Ground broken for 31-acre youth sports complex

By Ray Richardson

Contributing Writer

WESTCHESTER — Public and private donations totaling $150 million have cleared the way for construction of a multi-dimensional youth sports complex that will serve the Westchester and Playa Del Rey communities.

Groundbreaking ceremonies on May 8 unveiled plans for Lulu’s Place, a 31-acre site that will feature tennis courts, soccer fields, volleyball courts, basketball courts and space for a variety of academic and athletic activities.

Los Angeles Mayor Karen Bass joined more than 150 dignitaries and residents at the construction site for near the intersection of 92nd Street and Falmouth Avenue.

“All young people deserve access to enriching sports programs and educational opportunities,” Bass said. “The city is proud to be a partner in supporting the development of Lulu’s Place. I am very excited that we will have a brand new recreational facility that the entire Playa Del Rey and Westchester communities can enjoy for years to come.”

Lulu’s Place is expected to open in 2026. The complex is named after the late Carol “Lulu” Kimmelman, a former elementary school teacher in the Los Angeles Unified School District and a member of the USC women’s tennis team that won the NCAA national championship in 1983.

Kimmelman was known for her dedication to equity in sports and providing opportunities for disadvantaged youths.

Kimmelman’s husband, Doug, stepped in to follow through on her mission after she died of ovarian cancer in 2017 at age 53.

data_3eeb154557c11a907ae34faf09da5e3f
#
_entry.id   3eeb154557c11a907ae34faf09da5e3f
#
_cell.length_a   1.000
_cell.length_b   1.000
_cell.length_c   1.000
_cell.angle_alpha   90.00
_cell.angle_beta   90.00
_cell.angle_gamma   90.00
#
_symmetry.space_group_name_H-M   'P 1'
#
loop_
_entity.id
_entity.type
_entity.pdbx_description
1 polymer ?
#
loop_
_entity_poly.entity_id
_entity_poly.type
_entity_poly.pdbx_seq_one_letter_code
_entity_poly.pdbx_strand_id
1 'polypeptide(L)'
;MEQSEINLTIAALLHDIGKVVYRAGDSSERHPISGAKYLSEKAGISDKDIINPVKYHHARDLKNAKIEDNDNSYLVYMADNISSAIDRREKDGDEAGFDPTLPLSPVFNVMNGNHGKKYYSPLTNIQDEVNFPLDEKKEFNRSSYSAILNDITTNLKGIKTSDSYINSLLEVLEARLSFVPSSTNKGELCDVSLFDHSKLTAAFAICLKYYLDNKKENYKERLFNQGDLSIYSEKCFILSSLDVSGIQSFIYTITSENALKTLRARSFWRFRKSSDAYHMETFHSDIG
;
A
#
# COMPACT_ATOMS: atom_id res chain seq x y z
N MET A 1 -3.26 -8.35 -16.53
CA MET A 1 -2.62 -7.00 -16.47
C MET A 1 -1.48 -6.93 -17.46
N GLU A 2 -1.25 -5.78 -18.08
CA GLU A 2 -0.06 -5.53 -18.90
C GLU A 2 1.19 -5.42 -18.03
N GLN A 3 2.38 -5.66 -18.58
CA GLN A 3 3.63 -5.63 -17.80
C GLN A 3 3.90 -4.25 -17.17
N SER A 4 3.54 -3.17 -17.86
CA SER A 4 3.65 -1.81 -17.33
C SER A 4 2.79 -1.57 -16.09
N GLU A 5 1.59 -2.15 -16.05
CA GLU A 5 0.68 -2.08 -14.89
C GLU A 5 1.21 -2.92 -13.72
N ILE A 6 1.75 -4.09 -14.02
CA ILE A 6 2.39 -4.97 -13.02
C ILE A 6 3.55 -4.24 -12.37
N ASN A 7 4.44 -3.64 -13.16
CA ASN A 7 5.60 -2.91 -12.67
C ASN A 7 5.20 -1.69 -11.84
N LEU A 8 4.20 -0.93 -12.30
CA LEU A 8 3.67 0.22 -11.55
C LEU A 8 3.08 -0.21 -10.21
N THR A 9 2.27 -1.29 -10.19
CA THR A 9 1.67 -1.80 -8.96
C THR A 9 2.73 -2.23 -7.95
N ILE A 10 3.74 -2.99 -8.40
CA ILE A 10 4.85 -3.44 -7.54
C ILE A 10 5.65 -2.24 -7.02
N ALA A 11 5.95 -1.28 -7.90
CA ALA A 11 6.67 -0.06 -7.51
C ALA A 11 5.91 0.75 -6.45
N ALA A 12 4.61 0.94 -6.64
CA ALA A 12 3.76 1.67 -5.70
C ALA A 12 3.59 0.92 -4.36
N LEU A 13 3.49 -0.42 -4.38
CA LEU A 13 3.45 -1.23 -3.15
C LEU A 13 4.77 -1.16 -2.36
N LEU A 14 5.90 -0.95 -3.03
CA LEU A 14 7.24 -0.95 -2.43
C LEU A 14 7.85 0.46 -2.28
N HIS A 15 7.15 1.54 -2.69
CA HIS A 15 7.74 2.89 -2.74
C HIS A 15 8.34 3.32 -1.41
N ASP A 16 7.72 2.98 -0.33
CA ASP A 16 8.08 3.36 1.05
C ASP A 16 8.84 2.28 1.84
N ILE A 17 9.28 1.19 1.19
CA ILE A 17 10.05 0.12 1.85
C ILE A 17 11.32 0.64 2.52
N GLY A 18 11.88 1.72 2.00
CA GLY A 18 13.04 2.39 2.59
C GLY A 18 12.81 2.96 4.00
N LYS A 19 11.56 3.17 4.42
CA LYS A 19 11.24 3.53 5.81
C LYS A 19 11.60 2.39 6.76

Doug Kimmelman became the chief fundraiser for Lulu’s Place, securing financial support from numerous public and private sources, including the U.S. Tennis Association, Jersey Mike’s, Archdiocese of Los Angeles, Cedars-Sinai, LA84, Los Angeles Clippers owner Steve Ballmer (The Ballmer Group) and Tiger Woods’ TGR Foundation.

“My four children and I are deeply committed to honoring Lulu’s legacy and her passionate belief in the power of tennis and other sports to impart valuable life skills that are essential for personal growth and academic success,” Kimmelman said in a statement. “We are thankful for the support of Mayor Bass, L.A. County and community leaders, as well as our many partners. This ambitious vision that our family dreamed up years ago is now becoming a reality.”

L.A. World Airports leased the property where the athletic facilities are being built to Lulu’s Place for 50 years.

The Archdiocese of Los Angeles is also planning to incorporate a TGR Learning Lab on the adjacent St. Bernard High School campus. The TGR Foundation develops labs to encourage students to pursue careers in science, technology, engineering, arts and mathematics.

“Lulu’s Place is a huge win for the students who attend school in our community, including our own students, and will be a catalyst for positive change,” Archdiocese Senior Director and Superintendent of Catholic Schools Paul Escala said in a statement.

Lulu’s Place is located in the 11th Council District. Bass and 11th District Councilwoman Traci Park played key roles in generating support among the City Council for a sports complex that could have long-range benefits.

“I’m excited to see Lulu’s Place break ground in Westchester,” Park said in a statement. “This world-class facility will be a haven for youth from all backgrounds to build community, develop skills and gain access to athletic, wellness and educational programs that will help them thrive.”

As a tribute to Carol Kimmelman’s teaching background, Lulu’s Place will also provide academic programs to assist youths with their education goals.

On a website devoted to Carol Kimmelman, “,” Doug Kimmelman talked about his wife’s devotion to the importance of “life lessons for children in the classroom as well as on the tennis courts or in other sports.”

Carol Kimmelman spent most of her teaching career at Raymond Elementary in South Los Angeles. While teaching at Raymond, she helped create academic scholarships for Raymond students and served on the U.S. Tennis Association Foundation board of directors.

Ray Richardson is a contributing writer for The Wave. He can be reached at

City News Service also contributed to this story.